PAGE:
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Thirst for premium imported craft beer rises

Just as COVID-19 has helped boost sales of packaged Australian craft beer it’s caused a “massive spike” in demand for premium imports as well.

The rapid move by many to buying online, bottle shops offering mixed pack subscriptions, the increase in some people’s discretionary spend and the fact we’re at home more often are seen as the major contributing factors for the uptick by Australia’s most established craft importer and distributor.

Johnny Latta from Experienceit Beverages, who have been in business for the best part of a decade, told Beer & Brewer they had seen incredible demand for their premium and ultra-premium beers in the last four months. As just one example, he said their portfolio of brands from the United States had tripled since April and they were looking to expand it further.

“As a local, independent brewer myself, we want people to be buying local and supporting the local industry. That is 100 per cent important. But it is just one of those inevitable things, that the more people get into a movement the more inquisitive they get about it,” Johnny said, who along with wife Kerrie Abba launched Nomad Brewing Co on Sydney’s Northern Beaches back in 2014 after the couple established Experienceit whilst living in Italy.

“So what we’re seeing more and more of is the punter buying a six pack of local craft beers and then they’ll buy one or two of these new premium imported beers at the same time – and that’s the consumer wanting to try the new styles emerging from overseas or to perhaps compare the imported version against the locally produced one.

“There’s always been a market for it, because a lot of these are quite extreme and at the cutting edge of styles or new ingredients. But because people aren’t spending as much money going out to the likes of pubs anymore, they are using that discretionary spend on other things. People jump online to buy their beers for the weekend so they can just stay home and relax and not have to worry about the hassles of the outside world.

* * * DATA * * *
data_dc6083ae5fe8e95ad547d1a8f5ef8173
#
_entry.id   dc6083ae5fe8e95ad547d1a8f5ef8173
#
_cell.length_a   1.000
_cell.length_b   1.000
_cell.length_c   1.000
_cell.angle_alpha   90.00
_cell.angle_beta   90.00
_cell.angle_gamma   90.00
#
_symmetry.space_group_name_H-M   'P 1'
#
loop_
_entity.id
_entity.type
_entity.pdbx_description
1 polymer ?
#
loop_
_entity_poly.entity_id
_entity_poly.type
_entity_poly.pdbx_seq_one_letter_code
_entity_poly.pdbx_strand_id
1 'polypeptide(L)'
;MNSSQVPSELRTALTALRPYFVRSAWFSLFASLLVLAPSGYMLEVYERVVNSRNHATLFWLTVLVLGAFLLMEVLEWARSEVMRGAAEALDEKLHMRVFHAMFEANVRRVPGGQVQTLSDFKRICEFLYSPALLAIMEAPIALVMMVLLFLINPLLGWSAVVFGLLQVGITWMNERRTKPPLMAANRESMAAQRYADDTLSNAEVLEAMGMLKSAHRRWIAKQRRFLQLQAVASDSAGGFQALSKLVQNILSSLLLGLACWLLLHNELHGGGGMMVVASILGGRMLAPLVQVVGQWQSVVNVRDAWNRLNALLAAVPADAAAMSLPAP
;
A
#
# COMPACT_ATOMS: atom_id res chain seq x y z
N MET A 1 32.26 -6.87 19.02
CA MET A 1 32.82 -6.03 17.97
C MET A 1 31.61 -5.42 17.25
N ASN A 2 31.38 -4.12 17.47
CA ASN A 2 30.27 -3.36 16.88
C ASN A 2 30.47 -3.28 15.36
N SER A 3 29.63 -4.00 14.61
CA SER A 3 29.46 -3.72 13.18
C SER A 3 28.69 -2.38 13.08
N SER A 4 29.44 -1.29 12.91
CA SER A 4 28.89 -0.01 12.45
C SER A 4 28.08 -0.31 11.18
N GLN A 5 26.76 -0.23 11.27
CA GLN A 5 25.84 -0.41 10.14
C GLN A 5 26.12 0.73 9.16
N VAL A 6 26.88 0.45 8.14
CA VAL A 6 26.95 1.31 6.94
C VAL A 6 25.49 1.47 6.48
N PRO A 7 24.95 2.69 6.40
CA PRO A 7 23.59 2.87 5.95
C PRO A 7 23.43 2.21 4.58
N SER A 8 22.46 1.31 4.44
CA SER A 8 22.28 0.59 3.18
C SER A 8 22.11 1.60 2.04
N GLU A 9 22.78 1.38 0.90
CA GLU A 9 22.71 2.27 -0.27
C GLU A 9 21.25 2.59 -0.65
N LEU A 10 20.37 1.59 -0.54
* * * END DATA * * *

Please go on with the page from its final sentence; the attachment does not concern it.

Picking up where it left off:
“And we’ve seen a massive spike in our premium to ultra premium category because of it and we’re ramping up our portfolio with more of them.”

Johnny said Experienceit’s range still boasted the likes of heavyweight American breweries Rogue Ales, Stone Brewing and Deschutes Brewery, but he was more and more looking to take on smaller, up-and-coming breweries from overseas.

“People love some of these emerging brands and will pay good money for them. That’s not showing any signs of slowing down,” he said.

“We were bringing truckloads of Stone into the country not that long ago because West Coast IPAs were their thing and there was a huge demand for it here in Australia. But as the Australian market moved into brewing its own IPAs our Stone volumes suffered quite dramatically because of that. Drinkers weren’t prepared to pay a premium when the local brewers were doing them well and obviously a lot cheaper.

“But now, with say Orange County’s The Bruery for example, we tripled our volume with them the moment they went into cans and we’re doing full containers of their stock on a monthly basis now. And that’s because their styles are so different to most breweries you see in Australia outside of a very small handful.

“Or take Amundsen out of Norway. They are big for us because of their big, creamy, juicy dessert beers and stouts. And one of our biggest brands, in terms of volume sold, is Deep Creek out of New Zealand and that’s probably because they were awarded best medium sized international brewery at last year’s IBA Awards.”